Put down the caffeine

 
By Mina Radman • Published: March 5th, 2014
Category: Health in a Heartbeat
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For many Americans, mornings begin with a cup of coffee, lunch includes a can of Pepsi and a mid-day snack is a chocolate bar. By drinking and eating those items, however, you could be consuming excessive amounts of caffeine.

According to the Food and Drug Administration, moderate amounts of caffeine aren’t bad for you. The recommended daily limit for caffeine is 100-200 milligrams, or one cup of coffee, but many people drink double that amount in coffee and don’t realize that caffeine can be found in chocolate, soda and chocolate milk. An excessive amount of caffeine makes you jittery, raises blood pressure, causes dizziness and could even change your heart’s rhythm.

It’s easier than you think to lessen your caffeine intake. Instead of a cup of joe in the morning, try one of these alternatives to energize yourself.

A cup of tea with breakfast is a great, warm pick-me-up. Black and green teas contain caffeine, but at minimal levels when compared to coffee. Black tea has 20-40 milligrams of caffeine per eight-ounce cup, while green tea contains 10-30 milligrams of caffeine per cup. A cup of coffee, on the other hand, has 95-200 milligrams of caffeine.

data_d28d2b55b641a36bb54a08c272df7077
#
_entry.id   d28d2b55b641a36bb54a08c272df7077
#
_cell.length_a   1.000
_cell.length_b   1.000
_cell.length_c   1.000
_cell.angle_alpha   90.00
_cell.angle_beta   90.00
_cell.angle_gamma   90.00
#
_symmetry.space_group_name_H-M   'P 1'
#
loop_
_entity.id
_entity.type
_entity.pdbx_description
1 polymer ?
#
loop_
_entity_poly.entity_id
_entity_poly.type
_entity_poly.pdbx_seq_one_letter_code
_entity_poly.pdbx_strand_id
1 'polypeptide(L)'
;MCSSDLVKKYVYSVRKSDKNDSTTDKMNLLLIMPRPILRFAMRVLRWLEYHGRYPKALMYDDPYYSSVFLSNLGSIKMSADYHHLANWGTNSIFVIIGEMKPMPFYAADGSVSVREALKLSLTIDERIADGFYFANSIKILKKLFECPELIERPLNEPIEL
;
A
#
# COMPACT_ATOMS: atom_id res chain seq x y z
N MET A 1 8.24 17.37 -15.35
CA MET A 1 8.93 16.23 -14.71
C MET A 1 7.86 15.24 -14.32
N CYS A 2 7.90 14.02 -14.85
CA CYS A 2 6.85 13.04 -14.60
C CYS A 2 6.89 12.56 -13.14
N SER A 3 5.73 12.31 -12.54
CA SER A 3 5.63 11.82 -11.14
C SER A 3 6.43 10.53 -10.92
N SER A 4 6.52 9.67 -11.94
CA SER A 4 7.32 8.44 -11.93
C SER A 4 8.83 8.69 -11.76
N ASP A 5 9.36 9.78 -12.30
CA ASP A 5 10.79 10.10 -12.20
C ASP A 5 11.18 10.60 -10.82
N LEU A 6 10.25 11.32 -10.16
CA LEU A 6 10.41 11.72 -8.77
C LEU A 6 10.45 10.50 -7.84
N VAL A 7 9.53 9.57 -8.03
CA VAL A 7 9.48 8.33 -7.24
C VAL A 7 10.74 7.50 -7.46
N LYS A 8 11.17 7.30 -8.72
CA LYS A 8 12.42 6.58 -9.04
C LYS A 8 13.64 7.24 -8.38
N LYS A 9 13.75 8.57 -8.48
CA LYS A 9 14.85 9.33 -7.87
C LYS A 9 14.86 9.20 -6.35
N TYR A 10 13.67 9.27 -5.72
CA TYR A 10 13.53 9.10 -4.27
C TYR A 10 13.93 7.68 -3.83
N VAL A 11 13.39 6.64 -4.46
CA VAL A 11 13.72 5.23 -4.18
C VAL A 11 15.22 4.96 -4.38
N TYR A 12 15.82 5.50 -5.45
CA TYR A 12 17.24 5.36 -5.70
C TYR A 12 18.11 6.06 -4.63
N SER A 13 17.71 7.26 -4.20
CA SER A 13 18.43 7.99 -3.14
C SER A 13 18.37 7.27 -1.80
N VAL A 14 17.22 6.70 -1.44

If you want to avoid caffeine completely but still want a little boost, take a B-12 vitamin and drink it with a bottle of water. B-12 vitamins can be found naturally in food or bought as supplements from a health store, and they may help increase energy and endurance.

Ever heard of the saying “An apple a day keeps the doctor away?” Not only can regularly eating apples improve your immune system, but an apple’s natural sugar, fructose, can boost energy.

By making simple changes to what you drink and eat, you can keep your caffeine consumption at moderate levels … and still show up to work bright-eyed in the morning.